If Black Lives REALLY Mattered …

In recent weeks, there has been a nearly endless stream of news reports centered on the systemic prejudice against blacks in America.

Under the banner of Black Lives Matter, people across the country have gathered in peaceful, and sometimes not so peaceful, demonstrations and protests against the brutality and use of excessive force against blacks.

Protesters call for sweeping changes to the corrupt and immoral system that is responsible for ending the lives of hundreds of innocent blacks each year. Calls for immediate change are relentless, starting with the immediate defunding of the offending criminal organizations. As justified as these protests may be, I submit to you that these efforts are largely misdirected.


If people are REALLY interested in the moral welfare of blacks in this country they should stand up and protest against an even more evil and insidious form of racism, bigotry and prejudice.

Each year in this country, in excess of 100,000 lives of innocent blacks are brutally ended. Without exception and dispute, each of these human lives was completely innocent, totally unarmed and thus completely vulnerable.

If people are REALLY interested in social justice across the races,

If people are REALLY interested in ending the immoral killing directed disproportionately against blacks,

then perhaps another, more lucrative target of protest is in order.

If all Black Lives REALLY Matter, then lets defund Planned Parenthood, the real perpetrator of racial social injustice.




2 thoughts on “If Black Lives REALLY Mattered …”

  1. I’ve been wanting to become Catholic for 7 years, but have simply been able to, in good conscience, affirm the dogmas. After many years of reading the likes of John Henry Newman etc. I’ve found a way in, namely authority.

    I found this site when looking for dogmas I won’t be back Just like Evangelicals, you are yoking the faith to politics I truly detest it.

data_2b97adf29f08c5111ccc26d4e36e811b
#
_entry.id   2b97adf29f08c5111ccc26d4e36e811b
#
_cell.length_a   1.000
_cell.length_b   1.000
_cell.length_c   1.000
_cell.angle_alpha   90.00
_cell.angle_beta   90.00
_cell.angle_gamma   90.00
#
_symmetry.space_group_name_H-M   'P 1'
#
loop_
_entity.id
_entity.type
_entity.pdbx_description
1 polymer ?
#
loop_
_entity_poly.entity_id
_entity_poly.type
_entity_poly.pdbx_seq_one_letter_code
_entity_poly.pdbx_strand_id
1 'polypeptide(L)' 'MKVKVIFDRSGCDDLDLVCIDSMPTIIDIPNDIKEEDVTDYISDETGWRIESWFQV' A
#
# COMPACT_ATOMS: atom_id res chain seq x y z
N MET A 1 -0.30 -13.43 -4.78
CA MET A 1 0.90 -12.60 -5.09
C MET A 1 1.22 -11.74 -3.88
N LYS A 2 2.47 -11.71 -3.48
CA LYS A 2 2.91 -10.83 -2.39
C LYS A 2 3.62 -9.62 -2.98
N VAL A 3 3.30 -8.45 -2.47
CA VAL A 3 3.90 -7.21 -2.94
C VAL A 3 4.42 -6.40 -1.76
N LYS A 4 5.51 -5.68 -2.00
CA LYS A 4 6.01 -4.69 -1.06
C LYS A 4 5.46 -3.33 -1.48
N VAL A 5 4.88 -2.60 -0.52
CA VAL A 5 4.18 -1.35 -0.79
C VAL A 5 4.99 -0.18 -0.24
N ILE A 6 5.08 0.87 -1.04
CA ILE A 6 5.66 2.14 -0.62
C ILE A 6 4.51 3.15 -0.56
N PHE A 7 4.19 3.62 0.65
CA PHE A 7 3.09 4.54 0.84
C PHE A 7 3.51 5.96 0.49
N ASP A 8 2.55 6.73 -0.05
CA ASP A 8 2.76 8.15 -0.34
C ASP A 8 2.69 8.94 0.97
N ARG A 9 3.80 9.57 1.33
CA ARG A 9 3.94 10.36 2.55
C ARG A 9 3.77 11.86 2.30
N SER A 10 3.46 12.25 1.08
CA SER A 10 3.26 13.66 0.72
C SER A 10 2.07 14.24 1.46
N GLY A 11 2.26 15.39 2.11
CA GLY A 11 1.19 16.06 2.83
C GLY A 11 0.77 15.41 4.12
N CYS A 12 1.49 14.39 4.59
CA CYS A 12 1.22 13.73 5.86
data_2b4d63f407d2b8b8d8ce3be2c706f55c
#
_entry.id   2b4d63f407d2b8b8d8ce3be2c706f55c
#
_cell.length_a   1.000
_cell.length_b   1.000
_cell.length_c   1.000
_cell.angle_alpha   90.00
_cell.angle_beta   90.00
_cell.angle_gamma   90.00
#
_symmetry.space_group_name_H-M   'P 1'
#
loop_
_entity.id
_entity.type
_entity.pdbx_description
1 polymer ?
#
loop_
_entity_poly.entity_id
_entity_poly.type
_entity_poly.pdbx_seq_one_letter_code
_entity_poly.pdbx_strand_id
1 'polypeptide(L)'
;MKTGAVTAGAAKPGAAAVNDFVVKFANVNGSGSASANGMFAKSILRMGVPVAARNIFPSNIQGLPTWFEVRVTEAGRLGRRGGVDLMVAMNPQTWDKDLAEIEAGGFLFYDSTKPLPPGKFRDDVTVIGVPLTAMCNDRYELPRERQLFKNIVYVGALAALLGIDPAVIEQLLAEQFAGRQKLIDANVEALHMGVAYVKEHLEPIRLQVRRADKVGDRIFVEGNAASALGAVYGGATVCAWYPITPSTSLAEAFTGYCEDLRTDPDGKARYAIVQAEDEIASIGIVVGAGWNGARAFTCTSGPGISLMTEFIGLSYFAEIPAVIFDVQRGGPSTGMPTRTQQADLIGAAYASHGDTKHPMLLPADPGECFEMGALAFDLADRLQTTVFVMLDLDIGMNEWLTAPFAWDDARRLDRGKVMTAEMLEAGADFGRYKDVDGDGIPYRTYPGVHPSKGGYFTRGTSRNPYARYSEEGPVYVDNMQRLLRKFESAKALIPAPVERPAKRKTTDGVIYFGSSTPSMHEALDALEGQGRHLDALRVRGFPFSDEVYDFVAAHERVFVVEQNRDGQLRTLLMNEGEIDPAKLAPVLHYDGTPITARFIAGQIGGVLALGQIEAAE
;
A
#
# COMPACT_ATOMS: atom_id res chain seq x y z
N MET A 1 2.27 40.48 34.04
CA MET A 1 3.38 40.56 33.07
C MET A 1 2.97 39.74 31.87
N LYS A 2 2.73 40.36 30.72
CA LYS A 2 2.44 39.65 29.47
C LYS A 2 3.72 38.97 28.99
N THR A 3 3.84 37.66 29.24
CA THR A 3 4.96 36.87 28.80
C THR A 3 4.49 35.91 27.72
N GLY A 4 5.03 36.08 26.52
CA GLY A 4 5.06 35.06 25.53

Just thought I’d let you know.

    1. Michael,

      Congratulations on your journey of 7 years to the RCC. That elapsed time indicates that you are a man of principle, desiring the truth without compromise, and willing to invest the time and effort in that regard. Yes, Newman is a treasure. I agree with you that a core element of Christianity (and the differences between the various factions of so-called Christians) boils down to that of authority. Stated in other terms, how is it that we know the truth? As Catholics, we stand with the physical Church established by Jesus himself and recognize the divinely-given authority that the Church possesses. Yes indeed, examined on their own, the teachings of Christ and His Church (Dogmas) can be difficult to understand and accept. You and I share many frustrations in that regard. That said, it is a true blessing that we have the Church to give us comfort in His teachings, even when they are difficult. We both are always on a journey and if you wish, drop me any question and I’ll do my best to respond with the Simple Catholic Truth as I know it. In your further examination of Authority, I would highly recommend a book by Mark Shea, “By What Authority – An Evangelical Discovers Catholic Tradition”, Ignatius Press. Mark shares his journey to the Church, asking many of the questions I’m sure you have, and wrestling with the unexpected conclusions.

      Finally, regarding BLM. I work very hard to keep SCT out of the purely political arena. It’s enough of a challenge to help Catholics and non-Catholics alike understand the basic teachings of Catholicism. However, some issues like BLM are not purely political – they are significantly moral, and moral issues are rooted in God and should be discussed as such.
      I feel that we have a long way to go with how minorities, especially blacks, are treated in the country but IMHO the BLM movement is mischaracterizing the problem, is filled with hypocrisy, and is distracting from the real issue. We can talk productively at length about the race issues in this county; on one side the need for increased police training, the need for separation of the district attorney’s office from law enforcement, etc. On the other, we must also discuss the need for increased respect for the authority towards law enforcement, the devastating effect of the fracturing of the family – especially the lack of black fathers in the home, the cultivation of victimhood mentality in our youth, and the lack of personal direction and accountability. As you can see, in my blog post I didn’t even begin to address the many political aspects of the race issue that BLM seeks to improve. I did however react to the BLM message calling for the defunding of the police (complete idiocy) while being totally silent on other more widespread and lethal attacks on blacks perpetrated by Planned Parenthood (a total hypocrisy).

      You say that I am ‘yoking’ faith with politics which you detest. I say that in some cases faith and politics are inseparable and we should be prepared to say so. Not speaking out against this sin of ultimate moral social injustice would be even more detestable.


Leave a Reply

Your email address will not be published. Required fields are marked *